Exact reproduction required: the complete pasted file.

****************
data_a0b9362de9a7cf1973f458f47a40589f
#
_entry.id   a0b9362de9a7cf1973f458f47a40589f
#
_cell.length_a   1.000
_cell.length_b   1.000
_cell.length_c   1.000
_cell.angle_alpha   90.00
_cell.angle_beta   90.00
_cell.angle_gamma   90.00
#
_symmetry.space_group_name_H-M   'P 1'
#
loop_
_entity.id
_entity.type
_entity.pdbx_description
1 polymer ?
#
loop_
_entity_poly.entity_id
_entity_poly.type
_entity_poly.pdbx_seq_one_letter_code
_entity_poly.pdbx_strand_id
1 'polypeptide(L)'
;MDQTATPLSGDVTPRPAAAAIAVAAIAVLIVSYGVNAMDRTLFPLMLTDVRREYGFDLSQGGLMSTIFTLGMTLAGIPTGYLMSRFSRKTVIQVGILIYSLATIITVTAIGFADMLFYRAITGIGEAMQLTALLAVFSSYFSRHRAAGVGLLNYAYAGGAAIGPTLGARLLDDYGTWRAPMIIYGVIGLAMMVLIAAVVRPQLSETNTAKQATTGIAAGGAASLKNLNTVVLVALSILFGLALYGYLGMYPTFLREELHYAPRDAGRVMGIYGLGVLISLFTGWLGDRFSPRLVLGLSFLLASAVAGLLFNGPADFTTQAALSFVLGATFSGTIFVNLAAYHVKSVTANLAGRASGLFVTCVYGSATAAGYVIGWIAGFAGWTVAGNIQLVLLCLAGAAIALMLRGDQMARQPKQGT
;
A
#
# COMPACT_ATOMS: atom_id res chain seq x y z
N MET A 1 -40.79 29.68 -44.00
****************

data_a0b9362de9a7cf1973f458f47a40589f
#
_entry.id   a0b9362de9a7cf1973f458f47a40589f
#
_cell.length_a   1.000
_cell.length_b   1.000
_cell.length_c   1.000
_cell.angle_alpha   90.00
_cell.angle_beta   90.00
_cell.angle_gamma   90.00
#
_symmetry.space_group_name_H-M   'P 1'
#
loop_
_entity.id
_entity.type
_entity.pdbx_description
1 polymer ?
#
loop_
_entity_poly.entity_id
_entity_poly.type
_entity_poly.pdbx_seq_one_letter_code
_entity_poly.pdbx_strand_id
1 'polypeptide(L)'
;MDQTATPLSGDVTPRPAAAAIAVAAIAVLIVSYGVNAMDRTLFPLMLTDVRREYGFDLSQGGLMSTIFTLGMTLAGIPTGYLMSRFSRKTVIQVGILIYSLATIITVTAIGFADMLFYRAITGIGEAMQLTALLAVFSSYFSRHRAAGVGLLNYAYAGGAAIGPTLGARLLDDYGTWRAPMIIYGVIGLAMMVLIAAVVRPQLSETNTAKQATTGIAAGGAASLKNLNTVVLVALSILFGLALYGYLGMYPTFLREELHYAPRDAGRVMGIYGLGVLISLFTGWLGDRFSPRLVLGLSFLLASAVAGLLFNGPADFTTQAALSFVLGATFSGTIFVNLAAYHVKSVTANLAGRASGLFVTCVYGSATAAGYVIGWIAGFAGWTVAGNIQLVLLCLAGAAIALMLRGDQMARQPKQGT
;
A
#
# COMPACT_ATOMS: atom_id res chain seq x y z
N MET A 1 -40.79 29.68 -44.00